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August 04, 2004
Can Corporate Social Responsibility Put the Brakes on HIV in Africa?
    by William Baue

A field report from Africa by Dan Rosan of the Interfaith Center on Corporate Responsibility.

A hair-raising ride on a two-lane road, passing truckers who carry cargo in their trailers and HIV in their bodies, delivering both throughout Africa. A visit to the world's largest anti-retroviral-dispensing clinic in Botswana, where four doctors and eleven nurses handle ten thousand patients. A visit to a Kenyan orphanage where HIV- and tuberculosis-infected children visit their fallen friends out back in a cemetery blanketed by wildflowers. Meetings with representatives from corporations and nongovernmental organizations (NGOs) in heavily guarded office buildings in Johannesburg, well insulated from the violent street-crime outside.

These are just some of the experiences of the past several weeks for Interfaith Center on Corporate Responsibility (ICCR) Program Director for Public Health Dan Rosan. He is on a fact-finding mission on the impact of HIV/AIDS on the private sector in Africa. Mr. Rosan has met with corporations such as Coca-Cola (ticker: KO), PepsiCo (PEP), ExxonMobil (XOM), ChevronTexaco (CVX), Proctor & Gamble (PG), and Ford (F). He has also met with nongovernmental organizations such as AIDS Law Project, Catholic Relief Services, Doctors Without Borders, and Ecumenical Pharmaceutical Network.

Mr. Rosan will write up his findings in a proprietary document for ICCR members, who are funding the trip, to inform their shareowner action strategies for resolutions filed in the upcoming proxy season. An executive summary of this document will be publicly released in September. In the meanwhile, he is publishing travel sketches on his weblog (or "blog").

In it he writes, "you can't understand AIDS in Africa without trucking" and "truckers have been a major vector for HIV since the beginning, and several people I have met on this journey whose family has been devastated by HIV had fathers who were drivers." How can the private sector best address problems clustering around transportation and HIV transmission?

"It is very difficult to figure out who should be responsible for their protection, because most truckers own their trucks and work as contractors, without access to regular medical care and often without stopping at any particular worksite, such as a bottler or a car factory, with frequency," Mr. Rosan told "Nonetheless, the widespread HIV prevalence among truckers is a major risk factor for companies operating here, because there is literally no other way to move products around the continent."

"An example of best practice for companies dealing with HIV would be education and prevention messages given out in a systematized way, so every time a trucker picks up cargo he is exposed to the message--which for many companies includes condom distribution and addressing the issue of paid sex work," Mr. Rosan continued.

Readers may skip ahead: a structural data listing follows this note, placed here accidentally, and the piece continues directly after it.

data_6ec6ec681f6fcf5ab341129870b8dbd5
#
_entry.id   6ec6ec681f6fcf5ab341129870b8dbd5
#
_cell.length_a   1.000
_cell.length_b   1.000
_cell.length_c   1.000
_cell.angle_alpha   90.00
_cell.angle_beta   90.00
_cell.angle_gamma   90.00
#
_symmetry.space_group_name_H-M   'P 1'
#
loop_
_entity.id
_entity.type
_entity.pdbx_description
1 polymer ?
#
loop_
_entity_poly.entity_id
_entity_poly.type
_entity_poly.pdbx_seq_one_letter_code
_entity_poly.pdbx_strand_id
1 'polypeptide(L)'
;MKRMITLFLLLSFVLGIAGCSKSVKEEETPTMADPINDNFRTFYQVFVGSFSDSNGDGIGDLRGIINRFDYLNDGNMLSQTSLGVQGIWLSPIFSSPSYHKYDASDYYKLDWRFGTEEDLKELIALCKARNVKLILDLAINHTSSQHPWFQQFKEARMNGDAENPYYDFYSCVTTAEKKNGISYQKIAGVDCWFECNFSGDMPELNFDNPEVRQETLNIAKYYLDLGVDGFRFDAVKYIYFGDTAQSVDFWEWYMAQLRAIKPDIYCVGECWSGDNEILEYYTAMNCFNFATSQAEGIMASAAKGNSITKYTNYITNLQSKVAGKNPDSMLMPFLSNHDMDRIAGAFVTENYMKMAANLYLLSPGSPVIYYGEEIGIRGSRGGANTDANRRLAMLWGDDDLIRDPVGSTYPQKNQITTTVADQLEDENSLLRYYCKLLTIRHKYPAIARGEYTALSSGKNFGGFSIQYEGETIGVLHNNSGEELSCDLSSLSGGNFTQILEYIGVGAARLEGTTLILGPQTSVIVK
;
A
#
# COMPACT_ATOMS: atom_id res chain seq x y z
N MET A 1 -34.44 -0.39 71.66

According to Mr. Rosan, many public health experts have recommended another simple solution: keep workers close to their families.

"That would imply short haul trucking, where drivers hand off loads rather than stay with their same load for a week or more--this reduces the uptake of paid sex work dramatically, and it applies not only to truckers, but also miners and other highly mobile workforces," Mr. Rosan said. "Unfortunately, I am not aware of efforts to implement such a program."

Companies are, however, successfully addressing HIV and other problems by creating synergies between their philanthropy programs and the corporate social responsibility (CSR) programs.

"For example, when companies fund community projects where their workers live, and workplace HIV/AIDS programs, they strengthen both programs--so the impact on protecting productivity is higher than either program by itself," Mr. Rosan said.

Companies outsourcing CSR programs to NGOs is a widespread practice, but "the jury is still out for me on its effectiveness," Mr. Rosan said.

Furthermore, large companies may be missing an opportunity to influence their suppliers and customers, small- and medium-sized enterprises (SMEs) who do not have the capacity to carry out their own full-fledged CSR programs and could use help.

"Unfortunately, large companies don't seem to have realized how to integrate CSR into those upstream and downstream business relationships," Mr. Rosan said.

As of September 2003, the Johannesburg Securities Exchange (JSE) required all listed companies to comply with second King Report on Corporate Governance for South Africa. King II, as it is commonly known, calls for corporate governance best practice, such as the use of Global Reporting Initiative (GRI) guidelines for disclosing social and environmental performance. And earlier this year, the JSE launched a socially responsible investment (SRI) index.

"No one has been able to give me much insight into the question of what visible effects these initiatives are having on corporate practice on the ground--the answer seems to be, 'it is too soon to tell,'" Mr. Rosan concluded.


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